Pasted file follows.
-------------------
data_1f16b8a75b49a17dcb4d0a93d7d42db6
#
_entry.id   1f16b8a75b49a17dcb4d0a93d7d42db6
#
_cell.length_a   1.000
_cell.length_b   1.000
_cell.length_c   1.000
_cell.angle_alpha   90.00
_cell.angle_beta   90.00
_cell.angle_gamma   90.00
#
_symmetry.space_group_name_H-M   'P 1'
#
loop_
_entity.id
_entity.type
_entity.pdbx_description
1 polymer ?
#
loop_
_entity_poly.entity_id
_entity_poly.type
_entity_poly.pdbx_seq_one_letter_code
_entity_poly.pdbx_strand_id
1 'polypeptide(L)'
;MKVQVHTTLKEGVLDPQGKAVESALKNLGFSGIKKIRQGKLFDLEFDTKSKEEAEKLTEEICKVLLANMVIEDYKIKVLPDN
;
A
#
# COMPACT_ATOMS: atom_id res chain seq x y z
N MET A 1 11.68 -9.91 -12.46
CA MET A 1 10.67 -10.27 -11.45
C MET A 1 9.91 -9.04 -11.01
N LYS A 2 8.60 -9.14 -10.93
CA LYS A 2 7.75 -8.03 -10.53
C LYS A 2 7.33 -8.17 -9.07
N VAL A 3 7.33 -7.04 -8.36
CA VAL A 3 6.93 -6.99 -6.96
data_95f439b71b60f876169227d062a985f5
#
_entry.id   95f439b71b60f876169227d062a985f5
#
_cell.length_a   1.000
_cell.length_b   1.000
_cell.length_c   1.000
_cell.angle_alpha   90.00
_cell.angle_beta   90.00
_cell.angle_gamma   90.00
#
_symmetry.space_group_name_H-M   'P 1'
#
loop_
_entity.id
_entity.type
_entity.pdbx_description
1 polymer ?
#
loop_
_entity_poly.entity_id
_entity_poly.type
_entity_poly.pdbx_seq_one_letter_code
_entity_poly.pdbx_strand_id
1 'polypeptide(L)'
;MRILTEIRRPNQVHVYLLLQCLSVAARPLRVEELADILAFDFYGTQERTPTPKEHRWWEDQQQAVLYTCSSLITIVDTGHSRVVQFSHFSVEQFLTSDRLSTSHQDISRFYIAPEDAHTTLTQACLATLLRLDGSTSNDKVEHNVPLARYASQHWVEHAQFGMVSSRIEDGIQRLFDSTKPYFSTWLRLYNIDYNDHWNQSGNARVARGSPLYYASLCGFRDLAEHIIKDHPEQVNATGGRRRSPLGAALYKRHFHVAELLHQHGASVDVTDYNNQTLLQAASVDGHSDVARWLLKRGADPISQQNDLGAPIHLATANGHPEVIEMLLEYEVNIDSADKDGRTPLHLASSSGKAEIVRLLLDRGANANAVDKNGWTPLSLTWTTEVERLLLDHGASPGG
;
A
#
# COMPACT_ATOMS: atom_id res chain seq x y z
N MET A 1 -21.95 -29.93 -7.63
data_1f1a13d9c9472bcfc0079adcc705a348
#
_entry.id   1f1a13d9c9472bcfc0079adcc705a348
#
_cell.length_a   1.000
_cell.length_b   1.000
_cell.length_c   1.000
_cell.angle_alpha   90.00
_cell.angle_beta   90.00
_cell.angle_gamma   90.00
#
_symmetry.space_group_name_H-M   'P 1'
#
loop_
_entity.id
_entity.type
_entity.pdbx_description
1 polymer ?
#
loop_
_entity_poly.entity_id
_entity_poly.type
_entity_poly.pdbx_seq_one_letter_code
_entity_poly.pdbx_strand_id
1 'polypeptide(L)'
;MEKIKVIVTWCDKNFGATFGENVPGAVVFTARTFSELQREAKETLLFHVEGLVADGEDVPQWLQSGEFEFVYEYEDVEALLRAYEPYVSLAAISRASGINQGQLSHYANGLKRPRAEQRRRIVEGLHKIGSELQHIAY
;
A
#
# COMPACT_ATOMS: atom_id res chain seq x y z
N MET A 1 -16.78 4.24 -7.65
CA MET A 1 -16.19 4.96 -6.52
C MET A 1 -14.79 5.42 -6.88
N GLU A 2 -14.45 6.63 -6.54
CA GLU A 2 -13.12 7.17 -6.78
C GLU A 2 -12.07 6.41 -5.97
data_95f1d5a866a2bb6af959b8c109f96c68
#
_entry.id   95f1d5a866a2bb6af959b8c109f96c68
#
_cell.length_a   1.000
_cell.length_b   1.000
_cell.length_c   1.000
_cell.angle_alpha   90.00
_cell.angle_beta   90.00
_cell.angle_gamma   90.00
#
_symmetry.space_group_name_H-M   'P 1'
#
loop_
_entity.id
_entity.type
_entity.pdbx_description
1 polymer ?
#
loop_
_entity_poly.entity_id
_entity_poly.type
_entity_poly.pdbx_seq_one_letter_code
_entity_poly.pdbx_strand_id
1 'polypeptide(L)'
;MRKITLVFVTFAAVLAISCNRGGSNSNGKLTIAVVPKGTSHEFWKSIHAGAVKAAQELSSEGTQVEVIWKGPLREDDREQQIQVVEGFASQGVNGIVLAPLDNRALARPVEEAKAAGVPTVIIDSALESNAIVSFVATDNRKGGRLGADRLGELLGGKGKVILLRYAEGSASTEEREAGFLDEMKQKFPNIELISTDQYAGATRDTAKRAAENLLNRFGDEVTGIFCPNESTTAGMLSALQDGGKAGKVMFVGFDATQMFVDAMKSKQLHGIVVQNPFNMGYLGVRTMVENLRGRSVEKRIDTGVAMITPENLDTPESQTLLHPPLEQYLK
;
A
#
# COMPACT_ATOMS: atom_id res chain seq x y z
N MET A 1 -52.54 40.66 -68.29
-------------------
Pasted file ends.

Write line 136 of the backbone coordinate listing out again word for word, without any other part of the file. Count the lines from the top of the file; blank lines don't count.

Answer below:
N MET A 1 -52.54 40.66 -68.29